Playing the victim is something that seems to be very much ingrained into the culture of Michigan athletics these days. For months, the college football community had to endure the insufferable whining of maize and blue fans who somehow believed that they were the victims of the terrible NCAA, the FBI, and even Ryan Day’s family because they chose to institute an elaborate cheating scandal that led to the second three-game suspension of head coach Jim Harbaugh and possibly even further disciplinary action by the NCAA. This belief that somehow they are the victims in every situation has not only permeated into other programs on the campus of the University of Michigan, but apparently if you become a coach there, you too immediately become a victim.

The tweet by Alford has him using hand emojis pointing toward a video of Illinois head basketball coach Brad Underwood, with the caption “If they hate you when you leave, you did a good job.” It is a sad attempt by Alford at trying to play the victim. The video is an approach at looking at the relationship between coaches and fanbases when a coach’s attachment to a program is contractual while a fan’s approach is emotional. Unfortunately for Alford, his sorry attempt to portray himself in this light has fallen on deaf ears for Buckeye Nation.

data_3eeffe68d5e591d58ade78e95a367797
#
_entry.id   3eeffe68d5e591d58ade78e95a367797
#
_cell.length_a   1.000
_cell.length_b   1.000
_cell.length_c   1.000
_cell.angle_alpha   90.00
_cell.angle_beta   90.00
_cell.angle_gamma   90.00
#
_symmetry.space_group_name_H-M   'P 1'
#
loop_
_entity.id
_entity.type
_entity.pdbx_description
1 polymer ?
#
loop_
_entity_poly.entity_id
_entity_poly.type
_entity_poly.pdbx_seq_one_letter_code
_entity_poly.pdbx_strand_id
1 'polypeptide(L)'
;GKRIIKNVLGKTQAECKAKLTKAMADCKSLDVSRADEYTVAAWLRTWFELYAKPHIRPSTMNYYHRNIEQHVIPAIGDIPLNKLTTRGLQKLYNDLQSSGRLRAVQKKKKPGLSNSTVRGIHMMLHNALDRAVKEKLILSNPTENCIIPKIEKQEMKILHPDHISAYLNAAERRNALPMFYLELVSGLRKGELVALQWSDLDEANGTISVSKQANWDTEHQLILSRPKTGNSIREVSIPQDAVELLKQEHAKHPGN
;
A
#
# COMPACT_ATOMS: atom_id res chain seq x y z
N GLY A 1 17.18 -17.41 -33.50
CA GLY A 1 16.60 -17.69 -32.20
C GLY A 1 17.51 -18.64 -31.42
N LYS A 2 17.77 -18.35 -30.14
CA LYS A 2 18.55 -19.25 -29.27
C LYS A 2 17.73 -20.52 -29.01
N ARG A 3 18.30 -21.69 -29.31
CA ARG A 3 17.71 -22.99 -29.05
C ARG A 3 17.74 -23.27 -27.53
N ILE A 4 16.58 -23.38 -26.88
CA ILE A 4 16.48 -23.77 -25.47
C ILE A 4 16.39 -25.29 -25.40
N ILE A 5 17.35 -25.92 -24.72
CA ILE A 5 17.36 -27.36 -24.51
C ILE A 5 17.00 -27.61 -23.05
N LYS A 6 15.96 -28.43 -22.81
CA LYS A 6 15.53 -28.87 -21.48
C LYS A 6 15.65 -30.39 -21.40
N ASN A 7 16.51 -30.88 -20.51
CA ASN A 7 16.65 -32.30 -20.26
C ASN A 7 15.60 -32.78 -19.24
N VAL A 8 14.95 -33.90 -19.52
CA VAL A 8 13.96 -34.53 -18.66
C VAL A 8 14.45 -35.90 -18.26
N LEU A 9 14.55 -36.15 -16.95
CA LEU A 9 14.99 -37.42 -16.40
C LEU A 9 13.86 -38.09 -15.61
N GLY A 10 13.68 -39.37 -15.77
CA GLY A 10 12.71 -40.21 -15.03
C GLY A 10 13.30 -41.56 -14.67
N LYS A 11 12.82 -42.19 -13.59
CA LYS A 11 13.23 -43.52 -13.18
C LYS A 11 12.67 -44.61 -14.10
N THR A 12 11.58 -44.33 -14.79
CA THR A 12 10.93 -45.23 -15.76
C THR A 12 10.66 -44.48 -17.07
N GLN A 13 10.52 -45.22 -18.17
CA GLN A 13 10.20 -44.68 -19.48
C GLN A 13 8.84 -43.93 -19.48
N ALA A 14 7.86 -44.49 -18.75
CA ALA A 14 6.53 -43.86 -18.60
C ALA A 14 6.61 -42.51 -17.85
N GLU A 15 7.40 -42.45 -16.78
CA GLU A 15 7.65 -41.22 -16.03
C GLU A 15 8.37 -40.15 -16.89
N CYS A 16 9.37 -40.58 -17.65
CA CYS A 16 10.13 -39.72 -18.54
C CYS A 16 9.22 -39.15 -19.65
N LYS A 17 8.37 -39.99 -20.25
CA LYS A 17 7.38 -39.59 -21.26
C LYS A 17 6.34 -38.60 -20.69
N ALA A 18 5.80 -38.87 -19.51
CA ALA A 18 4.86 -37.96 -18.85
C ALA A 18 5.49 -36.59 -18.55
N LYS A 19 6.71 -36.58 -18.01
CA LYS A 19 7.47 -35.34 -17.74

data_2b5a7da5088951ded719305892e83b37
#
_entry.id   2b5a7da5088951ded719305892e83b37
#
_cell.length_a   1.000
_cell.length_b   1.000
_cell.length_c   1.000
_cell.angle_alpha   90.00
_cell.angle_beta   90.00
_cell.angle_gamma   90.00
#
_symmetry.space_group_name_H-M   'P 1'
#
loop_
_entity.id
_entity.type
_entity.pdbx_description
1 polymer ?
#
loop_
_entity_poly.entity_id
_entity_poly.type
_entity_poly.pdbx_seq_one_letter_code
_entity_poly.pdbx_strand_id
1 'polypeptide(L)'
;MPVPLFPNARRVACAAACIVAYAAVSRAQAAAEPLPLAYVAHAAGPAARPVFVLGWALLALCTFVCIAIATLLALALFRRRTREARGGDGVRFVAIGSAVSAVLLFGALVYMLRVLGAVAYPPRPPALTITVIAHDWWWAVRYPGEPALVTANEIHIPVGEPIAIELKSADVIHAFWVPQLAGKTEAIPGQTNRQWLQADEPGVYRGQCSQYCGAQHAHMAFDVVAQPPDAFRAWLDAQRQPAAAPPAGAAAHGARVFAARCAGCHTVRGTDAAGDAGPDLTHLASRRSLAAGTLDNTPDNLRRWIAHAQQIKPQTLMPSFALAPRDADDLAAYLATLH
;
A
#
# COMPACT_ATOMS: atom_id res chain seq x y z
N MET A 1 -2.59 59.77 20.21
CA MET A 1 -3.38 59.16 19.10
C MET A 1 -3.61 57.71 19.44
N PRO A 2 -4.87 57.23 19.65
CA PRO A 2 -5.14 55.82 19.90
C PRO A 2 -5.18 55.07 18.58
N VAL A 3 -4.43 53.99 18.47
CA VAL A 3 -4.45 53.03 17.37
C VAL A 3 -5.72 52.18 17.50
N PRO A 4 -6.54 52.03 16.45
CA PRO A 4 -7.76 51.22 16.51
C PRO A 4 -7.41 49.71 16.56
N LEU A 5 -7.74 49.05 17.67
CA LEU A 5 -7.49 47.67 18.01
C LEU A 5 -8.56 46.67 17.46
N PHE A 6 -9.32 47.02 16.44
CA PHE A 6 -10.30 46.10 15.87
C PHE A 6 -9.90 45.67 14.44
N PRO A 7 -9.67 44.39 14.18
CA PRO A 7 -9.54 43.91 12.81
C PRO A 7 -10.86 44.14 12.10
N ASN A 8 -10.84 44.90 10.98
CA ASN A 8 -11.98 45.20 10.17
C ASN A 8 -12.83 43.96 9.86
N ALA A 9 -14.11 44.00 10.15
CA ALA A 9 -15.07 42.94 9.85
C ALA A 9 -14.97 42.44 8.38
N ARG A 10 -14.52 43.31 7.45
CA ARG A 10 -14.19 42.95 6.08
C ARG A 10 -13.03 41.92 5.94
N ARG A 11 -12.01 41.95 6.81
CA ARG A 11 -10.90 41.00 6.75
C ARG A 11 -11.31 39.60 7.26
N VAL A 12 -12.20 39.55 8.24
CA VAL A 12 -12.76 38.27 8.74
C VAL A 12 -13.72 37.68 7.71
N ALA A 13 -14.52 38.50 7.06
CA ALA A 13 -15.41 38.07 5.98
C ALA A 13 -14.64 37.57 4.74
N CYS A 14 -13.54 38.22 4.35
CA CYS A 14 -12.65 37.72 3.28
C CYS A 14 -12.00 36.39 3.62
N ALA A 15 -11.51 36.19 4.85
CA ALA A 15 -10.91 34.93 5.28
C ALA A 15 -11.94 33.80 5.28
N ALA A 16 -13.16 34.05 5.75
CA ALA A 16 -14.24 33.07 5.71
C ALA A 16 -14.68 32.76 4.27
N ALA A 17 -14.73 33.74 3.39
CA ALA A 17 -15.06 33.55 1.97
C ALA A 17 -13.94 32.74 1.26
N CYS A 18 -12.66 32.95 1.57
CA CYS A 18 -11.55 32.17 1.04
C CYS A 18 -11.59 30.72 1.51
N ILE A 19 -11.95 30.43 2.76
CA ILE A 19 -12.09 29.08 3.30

Alford and U of M deserve one another. You can’t spend nine years of your career preaching that the final game of the regular season is the most important on the schedule, only to turn around and leave for said program. Alford is not the victim in this scenario. If anything, the players he recruited, the families he told he would be there for to develop their sons and watch over them, those are the real victims. Buckeye Nation is right. It’s not that Alford left that is upsetting, it’s where he went that makes him a traitor.